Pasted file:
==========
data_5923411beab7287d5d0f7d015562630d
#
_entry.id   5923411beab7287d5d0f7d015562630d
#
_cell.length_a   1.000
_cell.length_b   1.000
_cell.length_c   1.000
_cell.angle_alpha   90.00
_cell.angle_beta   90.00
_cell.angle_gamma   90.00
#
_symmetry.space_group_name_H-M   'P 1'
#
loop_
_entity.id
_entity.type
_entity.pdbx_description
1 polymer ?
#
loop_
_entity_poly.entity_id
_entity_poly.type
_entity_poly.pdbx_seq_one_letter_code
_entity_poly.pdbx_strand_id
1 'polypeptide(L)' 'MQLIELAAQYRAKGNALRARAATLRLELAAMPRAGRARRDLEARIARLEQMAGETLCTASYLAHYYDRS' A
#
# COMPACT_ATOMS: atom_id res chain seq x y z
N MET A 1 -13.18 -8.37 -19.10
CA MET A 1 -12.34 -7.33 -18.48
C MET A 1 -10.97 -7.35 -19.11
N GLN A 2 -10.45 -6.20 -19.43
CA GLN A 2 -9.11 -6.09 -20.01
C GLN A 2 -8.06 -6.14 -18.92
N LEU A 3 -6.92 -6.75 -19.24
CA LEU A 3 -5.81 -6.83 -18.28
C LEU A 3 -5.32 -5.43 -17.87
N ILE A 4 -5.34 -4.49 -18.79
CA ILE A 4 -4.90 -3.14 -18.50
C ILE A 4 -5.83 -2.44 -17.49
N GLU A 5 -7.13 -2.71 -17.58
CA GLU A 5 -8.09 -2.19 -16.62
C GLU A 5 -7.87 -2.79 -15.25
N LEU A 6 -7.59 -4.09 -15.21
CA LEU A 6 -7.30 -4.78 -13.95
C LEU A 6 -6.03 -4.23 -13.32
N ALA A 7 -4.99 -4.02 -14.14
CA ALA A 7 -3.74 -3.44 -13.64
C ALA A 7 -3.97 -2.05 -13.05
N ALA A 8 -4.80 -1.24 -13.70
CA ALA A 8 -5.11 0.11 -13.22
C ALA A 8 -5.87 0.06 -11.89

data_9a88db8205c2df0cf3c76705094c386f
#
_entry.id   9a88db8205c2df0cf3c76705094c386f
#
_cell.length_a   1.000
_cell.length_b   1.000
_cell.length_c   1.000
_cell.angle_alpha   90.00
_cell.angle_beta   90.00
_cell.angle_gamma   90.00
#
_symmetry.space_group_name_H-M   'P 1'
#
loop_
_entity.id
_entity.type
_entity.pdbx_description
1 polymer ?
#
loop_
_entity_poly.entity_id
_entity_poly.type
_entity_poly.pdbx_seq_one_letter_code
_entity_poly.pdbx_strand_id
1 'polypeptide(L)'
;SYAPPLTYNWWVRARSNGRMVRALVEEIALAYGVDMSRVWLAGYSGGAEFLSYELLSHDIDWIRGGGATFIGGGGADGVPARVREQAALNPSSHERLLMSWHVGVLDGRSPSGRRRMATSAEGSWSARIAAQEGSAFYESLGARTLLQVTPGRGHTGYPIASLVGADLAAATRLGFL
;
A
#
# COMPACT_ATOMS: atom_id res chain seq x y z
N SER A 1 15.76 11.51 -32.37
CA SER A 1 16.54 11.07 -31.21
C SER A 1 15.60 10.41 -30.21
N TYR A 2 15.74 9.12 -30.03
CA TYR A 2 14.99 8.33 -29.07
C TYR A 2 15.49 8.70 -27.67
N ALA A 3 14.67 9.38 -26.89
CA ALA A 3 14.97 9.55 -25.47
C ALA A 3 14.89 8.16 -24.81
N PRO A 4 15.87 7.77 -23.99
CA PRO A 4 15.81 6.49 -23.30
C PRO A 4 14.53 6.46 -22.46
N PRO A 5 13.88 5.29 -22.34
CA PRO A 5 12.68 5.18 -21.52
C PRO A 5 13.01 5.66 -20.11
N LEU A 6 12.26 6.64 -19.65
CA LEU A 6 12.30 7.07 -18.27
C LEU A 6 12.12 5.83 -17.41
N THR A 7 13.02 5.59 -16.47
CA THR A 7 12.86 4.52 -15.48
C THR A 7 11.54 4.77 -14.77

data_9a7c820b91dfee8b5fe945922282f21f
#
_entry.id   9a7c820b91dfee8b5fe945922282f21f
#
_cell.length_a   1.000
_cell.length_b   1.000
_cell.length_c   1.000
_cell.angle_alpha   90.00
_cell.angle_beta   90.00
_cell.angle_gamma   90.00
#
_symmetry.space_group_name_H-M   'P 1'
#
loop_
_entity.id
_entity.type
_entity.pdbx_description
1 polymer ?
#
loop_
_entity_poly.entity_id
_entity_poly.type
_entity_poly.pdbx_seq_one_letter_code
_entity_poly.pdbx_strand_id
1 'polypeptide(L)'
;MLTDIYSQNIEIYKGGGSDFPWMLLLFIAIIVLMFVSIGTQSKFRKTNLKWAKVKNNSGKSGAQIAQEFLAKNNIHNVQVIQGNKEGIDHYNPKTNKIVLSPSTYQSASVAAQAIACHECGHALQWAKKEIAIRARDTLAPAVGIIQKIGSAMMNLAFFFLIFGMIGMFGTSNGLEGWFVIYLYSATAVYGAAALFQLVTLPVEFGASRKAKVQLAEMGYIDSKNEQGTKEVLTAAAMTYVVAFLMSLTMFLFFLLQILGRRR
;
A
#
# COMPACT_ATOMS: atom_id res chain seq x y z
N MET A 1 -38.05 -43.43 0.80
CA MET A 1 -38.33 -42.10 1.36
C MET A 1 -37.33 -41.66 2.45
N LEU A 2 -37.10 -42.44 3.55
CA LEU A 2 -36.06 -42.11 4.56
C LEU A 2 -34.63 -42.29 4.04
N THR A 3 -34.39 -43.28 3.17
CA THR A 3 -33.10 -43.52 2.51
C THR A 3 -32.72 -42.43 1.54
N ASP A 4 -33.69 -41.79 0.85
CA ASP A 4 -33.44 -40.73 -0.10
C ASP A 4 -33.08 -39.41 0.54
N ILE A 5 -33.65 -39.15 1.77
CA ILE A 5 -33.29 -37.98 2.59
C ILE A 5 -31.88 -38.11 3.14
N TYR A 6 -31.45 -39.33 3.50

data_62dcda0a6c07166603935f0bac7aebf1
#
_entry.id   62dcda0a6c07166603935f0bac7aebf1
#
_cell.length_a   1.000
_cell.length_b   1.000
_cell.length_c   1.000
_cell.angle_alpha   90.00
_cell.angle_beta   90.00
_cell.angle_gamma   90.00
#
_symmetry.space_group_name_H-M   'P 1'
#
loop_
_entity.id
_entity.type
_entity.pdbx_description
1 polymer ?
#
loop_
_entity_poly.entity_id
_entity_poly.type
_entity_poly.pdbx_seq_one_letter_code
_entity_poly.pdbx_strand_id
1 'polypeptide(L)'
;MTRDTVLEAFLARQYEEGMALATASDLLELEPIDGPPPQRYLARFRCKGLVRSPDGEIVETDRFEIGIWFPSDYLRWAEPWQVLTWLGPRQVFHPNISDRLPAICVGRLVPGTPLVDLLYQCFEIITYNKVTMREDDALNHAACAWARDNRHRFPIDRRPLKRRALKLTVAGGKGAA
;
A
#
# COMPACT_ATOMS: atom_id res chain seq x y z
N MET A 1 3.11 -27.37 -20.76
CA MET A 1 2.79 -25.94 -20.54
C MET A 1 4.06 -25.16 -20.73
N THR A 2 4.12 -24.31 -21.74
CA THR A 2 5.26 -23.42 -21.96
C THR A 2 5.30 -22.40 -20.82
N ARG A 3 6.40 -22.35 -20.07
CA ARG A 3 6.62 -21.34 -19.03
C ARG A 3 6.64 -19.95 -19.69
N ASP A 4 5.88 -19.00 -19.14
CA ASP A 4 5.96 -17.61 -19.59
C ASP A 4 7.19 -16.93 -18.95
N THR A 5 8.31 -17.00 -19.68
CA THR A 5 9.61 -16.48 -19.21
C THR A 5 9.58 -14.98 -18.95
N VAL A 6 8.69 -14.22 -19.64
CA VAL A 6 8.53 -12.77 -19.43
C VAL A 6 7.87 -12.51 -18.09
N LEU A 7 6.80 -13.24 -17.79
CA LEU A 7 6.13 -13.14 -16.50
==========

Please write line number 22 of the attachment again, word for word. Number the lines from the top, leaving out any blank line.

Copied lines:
_entity_poly.type